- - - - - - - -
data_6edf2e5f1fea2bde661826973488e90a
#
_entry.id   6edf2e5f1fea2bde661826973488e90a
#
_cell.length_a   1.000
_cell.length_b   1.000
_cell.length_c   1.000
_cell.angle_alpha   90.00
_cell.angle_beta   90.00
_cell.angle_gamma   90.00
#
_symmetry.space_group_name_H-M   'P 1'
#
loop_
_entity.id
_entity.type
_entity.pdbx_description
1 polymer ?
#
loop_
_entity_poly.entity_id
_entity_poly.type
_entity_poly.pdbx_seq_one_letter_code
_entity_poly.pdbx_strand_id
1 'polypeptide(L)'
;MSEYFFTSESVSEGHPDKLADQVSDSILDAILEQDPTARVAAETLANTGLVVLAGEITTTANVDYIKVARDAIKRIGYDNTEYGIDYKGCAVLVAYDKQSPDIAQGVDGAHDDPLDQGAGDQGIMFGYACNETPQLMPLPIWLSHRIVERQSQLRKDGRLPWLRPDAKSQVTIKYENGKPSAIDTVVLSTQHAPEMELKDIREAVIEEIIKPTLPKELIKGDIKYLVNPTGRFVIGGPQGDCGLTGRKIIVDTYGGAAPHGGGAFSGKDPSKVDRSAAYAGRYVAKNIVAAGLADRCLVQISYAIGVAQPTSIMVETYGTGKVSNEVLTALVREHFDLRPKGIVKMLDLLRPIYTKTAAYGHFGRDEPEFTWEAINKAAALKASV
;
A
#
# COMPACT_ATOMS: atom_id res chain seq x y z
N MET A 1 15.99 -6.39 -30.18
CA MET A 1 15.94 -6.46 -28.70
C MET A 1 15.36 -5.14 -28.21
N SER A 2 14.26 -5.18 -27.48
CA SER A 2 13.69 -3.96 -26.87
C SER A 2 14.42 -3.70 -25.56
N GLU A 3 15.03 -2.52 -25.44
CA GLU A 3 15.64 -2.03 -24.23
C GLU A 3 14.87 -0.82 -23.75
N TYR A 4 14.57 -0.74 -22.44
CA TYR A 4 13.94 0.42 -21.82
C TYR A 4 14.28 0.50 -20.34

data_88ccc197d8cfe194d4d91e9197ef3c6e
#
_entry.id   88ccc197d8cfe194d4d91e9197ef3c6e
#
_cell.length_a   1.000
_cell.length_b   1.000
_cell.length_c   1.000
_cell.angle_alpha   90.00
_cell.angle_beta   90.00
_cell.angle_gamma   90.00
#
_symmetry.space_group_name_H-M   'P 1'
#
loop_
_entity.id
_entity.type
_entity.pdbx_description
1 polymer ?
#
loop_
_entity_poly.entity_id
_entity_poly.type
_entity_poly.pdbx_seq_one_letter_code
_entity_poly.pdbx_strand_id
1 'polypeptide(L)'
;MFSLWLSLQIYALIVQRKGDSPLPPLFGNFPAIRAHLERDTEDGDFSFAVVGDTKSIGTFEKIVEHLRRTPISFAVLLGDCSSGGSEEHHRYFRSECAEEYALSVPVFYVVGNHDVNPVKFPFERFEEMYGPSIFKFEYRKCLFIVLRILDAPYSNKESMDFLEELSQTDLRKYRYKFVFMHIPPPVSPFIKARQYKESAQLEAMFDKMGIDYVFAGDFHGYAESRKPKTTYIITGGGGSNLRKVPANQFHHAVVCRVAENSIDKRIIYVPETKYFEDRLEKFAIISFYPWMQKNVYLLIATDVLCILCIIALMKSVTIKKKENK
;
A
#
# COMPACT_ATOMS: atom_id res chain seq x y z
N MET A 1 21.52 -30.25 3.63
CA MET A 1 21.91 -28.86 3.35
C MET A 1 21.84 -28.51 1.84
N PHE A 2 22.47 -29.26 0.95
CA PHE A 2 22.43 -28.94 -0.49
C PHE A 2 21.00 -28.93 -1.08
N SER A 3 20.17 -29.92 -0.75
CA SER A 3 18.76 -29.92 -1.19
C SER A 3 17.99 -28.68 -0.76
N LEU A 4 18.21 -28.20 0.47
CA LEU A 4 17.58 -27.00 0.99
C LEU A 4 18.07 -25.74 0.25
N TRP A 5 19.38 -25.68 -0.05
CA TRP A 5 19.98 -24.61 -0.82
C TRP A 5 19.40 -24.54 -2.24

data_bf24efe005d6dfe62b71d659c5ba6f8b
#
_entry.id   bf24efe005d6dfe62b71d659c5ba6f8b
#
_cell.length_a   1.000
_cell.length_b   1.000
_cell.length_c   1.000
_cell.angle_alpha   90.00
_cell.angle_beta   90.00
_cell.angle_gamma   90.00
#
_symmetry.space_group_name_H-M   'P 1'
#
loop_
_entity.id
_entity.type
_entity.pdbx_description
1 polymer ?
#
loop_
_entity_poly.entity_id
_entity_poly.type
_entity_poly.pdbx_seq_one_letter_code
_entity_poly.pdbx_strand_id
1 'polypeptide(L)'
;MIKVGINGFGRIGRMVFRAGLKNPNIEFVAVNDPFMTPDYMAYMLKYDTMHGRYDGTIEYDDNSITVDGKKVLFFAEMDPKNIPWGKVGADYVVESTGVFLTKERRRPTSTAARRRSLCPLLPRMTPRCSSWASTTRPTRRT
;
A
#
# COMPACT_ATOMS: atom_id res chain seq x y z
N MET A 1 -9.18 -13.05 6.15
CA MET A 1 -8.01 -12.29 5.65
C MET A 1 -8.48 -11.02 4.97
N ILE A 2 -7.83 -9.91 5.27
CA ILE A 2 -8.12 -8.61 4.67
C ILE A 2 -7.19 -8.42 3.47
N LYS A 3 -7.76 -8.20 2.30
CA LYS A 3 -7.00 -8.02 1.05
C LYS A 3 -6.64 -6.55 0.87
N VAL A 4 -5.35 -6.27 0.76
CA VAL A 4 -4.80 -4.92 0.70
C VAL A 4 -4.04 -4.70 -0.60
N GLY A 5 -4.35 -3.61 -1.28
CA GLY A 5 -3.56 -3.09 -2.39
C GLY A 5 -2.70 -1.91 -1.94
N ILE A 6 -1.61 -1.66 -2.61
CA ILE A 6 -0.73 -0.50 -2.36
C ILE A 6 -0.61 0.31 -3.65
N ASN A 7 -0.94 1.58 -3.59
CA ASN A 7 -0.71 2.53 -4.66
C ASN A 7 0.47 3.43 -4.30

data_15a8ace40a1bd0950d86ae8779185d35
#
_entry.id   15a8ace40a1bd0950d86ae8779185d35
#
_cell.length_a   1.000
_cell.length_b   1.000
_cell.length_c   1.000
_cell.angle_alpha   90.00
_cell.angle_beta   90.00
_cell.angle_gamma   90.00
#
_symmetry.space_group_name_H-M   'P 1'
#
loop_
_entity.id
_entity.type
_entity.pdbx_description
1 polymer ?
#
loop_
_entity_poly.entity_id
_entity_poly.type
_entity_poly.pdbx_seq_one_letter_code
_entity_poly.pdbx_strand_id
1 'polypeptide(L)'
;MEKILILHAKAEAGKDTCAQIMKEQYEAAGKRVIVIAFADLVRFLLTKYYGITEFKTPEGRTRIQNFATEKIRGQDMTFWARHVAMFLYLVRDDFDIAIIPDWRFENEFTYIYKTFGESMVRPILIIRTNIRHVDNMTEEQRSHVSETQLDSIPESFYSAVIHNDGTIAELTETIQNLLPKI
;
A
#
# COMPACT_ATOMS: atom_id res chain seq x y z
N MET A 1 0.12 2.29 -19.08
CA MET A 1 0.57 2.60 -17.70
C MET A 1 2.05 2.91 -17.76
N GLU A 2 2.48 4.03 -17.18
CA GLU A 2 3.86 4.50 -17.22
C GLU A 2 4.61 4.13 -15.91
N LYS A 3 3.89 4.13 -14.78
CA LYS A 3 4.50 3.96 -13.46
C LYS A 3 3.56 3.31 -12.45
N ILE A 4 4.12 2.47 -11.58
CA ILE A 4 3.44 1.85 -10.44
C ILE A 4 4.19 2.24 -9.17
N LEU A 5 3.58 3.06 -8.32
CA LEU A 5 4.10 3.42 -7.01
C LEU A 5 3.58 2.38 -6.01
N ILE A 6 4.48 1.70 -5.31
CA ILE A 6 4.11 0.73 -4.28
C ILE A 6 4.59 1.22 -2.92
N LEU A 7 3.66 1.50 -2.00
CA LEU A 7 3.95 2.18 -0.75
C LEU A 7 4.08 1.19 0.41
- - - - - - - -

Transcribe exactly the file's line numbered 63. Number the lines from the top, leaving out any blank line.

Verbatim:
_entity_poly.entity_id